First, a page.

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Publication numberUS6243188 B1
Publication typeGrant
Application numberUS 09/192,824
Publication dateJun 5, 2001
Filing dateNov 16, 1998
Priority dateNov 16, 1998
Fee statusLapsed
Also published asCN1158543C, CN1328646A, DE69929832D1, EP1131657A2, EP1131657B1, WO2000029894A2, WO2000029894A3, WO2000029894B1
Publication number09192824, 192824, US 6243188 B1, US 6243188B1, US-B1-6243188, US6243188 B1, US6243188B1
InventorsFelix Stukalin, Kurt Pelsue
Original AssigneeGeneral Scanning, Inc.
Export CitationBiBTeX, EndNote, RefMan
External Links: USPTO, USPTO Assignment, Espacenet
Light beam scanning system
US 6243188 B1
Abstract
A non-symmetrical scanning mirror for a laser scanning system is stiffer at a bottom end than at a top end. The mirror, which is driven from the bottom end, has a relatively high resonant frequency and can thus accelerate quickly and smoothly. The mirror may be wider or thicker at the bottom end or it may be made stiffer by attaching stiffeners to the bottom end.
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Claims(14)
What is claimed is:
1. A scanning system for directing a light beam to a target, the system including:
A. an X-mirror for directing a light beam along an X axis the X-mirror having top and bottom ends;
B. a Y-mirror for redirecting the light beam along a Y axis, the Y-mirror being stiffer at a bottom end from which rotation is controlled than at an opposite top end; and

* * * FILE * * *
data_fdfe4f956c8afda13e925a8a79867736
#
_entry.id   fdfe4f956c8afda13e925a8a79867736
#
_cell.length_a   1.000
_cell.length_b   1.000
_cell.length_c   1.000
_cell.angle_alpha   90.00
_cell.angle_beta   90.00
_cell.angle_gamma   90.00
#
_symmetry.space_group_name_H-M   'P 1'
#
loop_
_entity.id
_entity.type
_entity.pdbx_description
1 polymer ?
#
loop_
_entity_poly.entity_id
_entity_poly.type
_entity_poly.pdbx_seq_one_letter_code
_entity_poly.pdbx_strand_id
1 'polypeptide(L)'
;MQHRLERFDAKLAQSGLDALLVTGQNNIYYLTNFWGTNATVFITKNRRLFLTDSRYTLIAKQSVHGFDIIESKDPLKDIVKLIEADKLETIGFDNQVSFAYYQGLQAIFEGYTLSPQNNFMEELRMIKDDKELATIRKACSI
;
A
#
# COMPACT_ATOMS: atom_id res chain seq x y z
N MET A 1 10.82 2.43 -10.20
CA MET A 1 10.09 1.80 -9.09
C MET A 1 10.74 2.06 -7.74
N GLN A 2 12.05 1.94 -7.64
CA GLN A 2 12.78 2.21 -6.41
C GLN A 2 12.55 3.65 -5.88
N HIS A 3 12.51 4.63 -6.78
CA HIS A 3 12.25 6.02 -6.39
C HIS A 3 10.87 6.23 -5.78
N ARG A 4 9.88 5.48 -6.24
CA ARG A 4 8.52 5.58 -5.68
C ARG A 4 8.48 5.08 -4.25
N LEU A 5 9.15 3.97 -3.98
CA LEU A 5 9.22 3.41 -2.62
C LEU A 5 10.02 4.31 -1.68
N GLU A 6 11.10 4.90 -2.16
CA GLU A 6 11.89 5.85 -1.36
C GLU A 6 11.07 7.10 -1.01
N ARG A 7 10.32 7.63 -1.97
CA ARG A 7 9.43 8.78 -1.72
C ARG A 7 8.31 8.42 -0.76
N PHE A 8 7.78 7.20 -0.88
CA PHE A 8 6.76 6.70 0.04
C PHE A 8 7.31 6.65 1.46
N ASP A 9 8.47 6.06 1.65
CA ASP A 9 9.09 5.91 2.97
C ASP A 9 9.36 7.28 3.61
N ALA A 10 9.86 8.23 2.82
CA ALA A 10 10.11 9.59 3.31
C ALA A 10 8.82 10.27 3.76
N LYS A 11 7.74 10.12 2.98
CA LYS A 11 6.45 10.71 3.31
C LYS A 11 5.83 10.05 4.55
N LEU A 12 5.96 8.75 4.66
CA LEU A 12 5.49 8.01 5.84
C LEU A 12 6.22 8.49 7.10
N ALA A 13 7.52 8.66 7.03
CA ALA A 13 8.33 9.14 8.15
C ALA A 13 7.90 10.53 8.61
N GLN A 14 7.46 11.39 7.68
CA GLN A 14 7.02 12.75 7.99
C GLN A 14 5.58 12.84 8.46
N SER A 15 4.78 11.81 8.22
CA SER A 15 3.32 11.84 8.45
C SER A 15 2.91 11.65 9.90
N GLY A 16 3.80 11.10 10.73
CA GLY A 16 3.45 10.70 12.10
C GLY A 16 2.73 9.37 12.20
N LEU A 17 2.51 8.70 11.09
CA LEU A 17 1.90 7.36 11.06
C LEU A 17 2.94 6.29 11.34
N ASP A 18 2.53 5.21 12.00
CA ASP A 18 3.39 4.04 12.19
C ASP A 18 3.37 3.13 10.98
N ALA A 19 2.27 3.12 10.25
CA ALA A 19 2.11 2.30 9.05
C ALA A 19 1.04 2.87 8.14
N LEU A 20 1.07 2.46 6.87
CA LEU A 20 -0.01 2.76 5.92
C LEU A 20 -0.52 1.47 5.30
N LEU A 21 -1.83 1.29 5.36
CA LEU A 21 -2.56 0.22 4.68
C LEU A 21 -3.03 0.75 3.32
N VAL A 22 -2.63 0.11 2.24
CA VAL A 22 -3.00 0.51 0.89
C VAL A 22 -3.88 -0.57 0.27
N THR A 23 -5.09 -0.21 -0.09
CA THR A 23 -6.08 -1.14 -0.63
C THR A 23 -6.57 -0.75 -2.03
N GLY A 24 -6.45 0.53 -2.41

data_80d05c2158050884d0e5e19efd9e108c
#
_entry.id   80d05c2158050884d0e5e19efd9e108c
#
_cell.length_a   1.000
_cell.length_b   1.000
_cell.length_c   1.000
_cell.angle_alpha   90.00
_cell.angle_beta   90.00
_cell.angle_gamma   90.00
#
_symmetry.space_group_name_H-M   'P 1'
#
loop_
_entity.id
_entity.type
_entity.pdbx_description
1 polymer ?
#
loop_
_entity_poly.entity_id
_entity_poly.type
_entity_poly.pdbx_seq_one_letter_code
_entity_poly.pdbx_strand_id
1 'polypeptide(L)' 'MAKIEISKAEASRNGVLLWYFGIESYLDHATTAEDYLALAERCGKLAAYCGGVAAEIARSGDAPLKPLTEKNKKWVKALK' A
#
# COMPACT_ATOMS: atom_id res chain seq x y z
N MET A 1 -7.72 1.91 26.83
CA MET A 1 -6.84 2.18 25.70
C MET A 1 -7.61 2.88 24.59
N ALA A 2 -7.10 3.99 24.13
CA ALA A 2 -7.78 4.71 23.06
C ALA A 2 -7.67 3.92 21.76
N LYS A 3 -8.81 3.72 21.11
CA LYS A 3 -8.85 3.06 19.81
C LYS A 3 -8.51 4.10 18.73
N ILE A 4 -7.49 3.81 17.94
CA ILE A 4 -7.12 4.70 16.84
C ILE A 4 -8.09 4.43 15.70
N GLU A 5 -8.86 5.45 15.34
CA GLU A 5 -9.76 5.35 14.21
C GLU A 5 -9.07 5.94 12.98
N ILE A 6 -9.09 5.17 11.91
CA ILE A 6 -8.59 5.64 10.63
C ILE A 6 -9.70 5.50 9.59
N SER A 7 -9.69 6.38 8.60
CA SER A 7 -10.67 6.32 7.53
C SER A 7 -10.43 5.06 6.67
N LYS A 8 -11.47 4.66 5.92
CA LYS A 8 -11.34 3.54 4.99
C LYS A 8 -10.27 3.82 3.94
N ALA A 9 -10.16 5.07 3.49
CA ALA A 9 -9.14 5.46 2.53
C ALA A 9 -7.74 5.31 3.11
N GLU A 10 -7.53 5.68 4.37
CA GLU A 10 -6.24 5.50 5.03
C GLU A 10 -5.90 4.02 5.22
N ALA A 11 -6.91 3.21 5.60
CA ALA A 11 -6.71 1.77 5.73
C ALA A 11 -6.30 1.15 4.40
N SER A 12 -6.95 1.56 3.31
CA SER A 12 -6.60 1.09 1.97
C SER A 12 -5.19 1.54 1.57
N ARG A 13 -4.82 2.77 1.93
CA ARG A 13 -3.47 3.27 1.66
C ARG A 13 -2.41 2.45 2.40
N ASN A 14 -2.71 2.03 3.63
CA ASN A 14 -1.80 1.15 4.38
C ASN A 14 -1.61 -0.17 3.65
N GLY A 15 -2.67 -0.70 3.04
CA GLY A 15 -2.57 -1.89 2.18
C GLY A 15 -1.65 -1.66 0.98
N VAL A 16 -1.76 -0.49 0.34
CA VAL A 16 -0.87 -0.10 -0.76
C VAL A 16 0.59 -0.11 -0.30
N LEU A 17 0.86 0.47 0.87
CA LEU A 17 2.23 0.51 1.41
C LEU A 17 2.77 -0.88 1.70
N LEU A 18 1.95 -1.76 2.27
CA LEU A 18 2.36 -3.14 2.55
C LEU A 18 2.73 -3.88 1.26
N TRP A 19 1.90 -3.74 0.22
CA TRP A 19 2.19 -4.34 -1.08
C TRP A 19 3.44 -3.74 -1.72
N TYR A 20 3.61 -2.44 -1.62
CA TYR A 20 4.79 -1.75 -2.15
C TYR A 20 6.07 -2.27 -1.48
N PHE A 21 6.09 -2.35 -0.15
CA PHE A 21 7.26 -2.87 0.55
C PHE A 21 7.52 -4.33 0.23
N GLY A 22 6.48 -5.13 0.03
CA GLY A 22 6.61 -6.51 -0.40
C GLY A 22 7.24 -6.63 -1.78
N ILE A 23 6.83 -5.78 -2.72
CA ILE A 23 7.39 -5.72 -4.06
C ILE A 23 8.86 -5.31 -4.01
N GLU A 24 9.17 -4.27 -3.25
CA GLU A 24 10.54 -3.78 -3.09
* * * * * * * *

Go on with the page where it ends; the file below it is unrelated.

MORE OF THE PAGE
C. means for controlling the rotations of the X-mirror and the Y-mirror to direct the light beam to a desired position relative to the target, the means driving either one or both mirrors from the bottom end of the mirror.
2. The system of claim 1 wherein the Y-mirror includes a mid-section that extends along an axis of rotation of the mirror between the top and bottom ends.
3. The system of claim 1 wherein:
i. the bottom end of one or both mirrors includes bottom corners; and
ii. the top end of one or both mirrors includes top corners that are undercut more than the bottom corners of the bottom end.
4. The system of claim 1 wherein the bottom end of the X-mirror is thicker than the top end.
5. The system of claim 4 wherein the thickness of one or both mirrors varies from the top end to the bottom end.
6. The system of claim 4 wherein
i. the bottom end of one or both mirrors includes a front face and a back face, and
ii. stiffeners attach to the back face.
7. The system of claim 6 wherein the stiffners are made of the same material and polished to the same finish as the mirror.
8. The system of claim 1 in which either the X-mirror or the Y-mirror forms a portion of a mirror assembly, the mirror assembly including:
A. a mirror with
i. a top end, and
ii. a bottom end from which the mirror is driven, the bottom end being stiffer than the top end, and
B. a mirror mount with a first end and a second end, the first end attaching to the bottom end of the mirror and the second end attaching to a means for driving the mirror.
9. The system of claim 1 wherein the Y-mirror
i. at the bottom end includes bottom corners; and
ii. at the top end includes top corners that are undercut more than the bottom corners of the bottom end.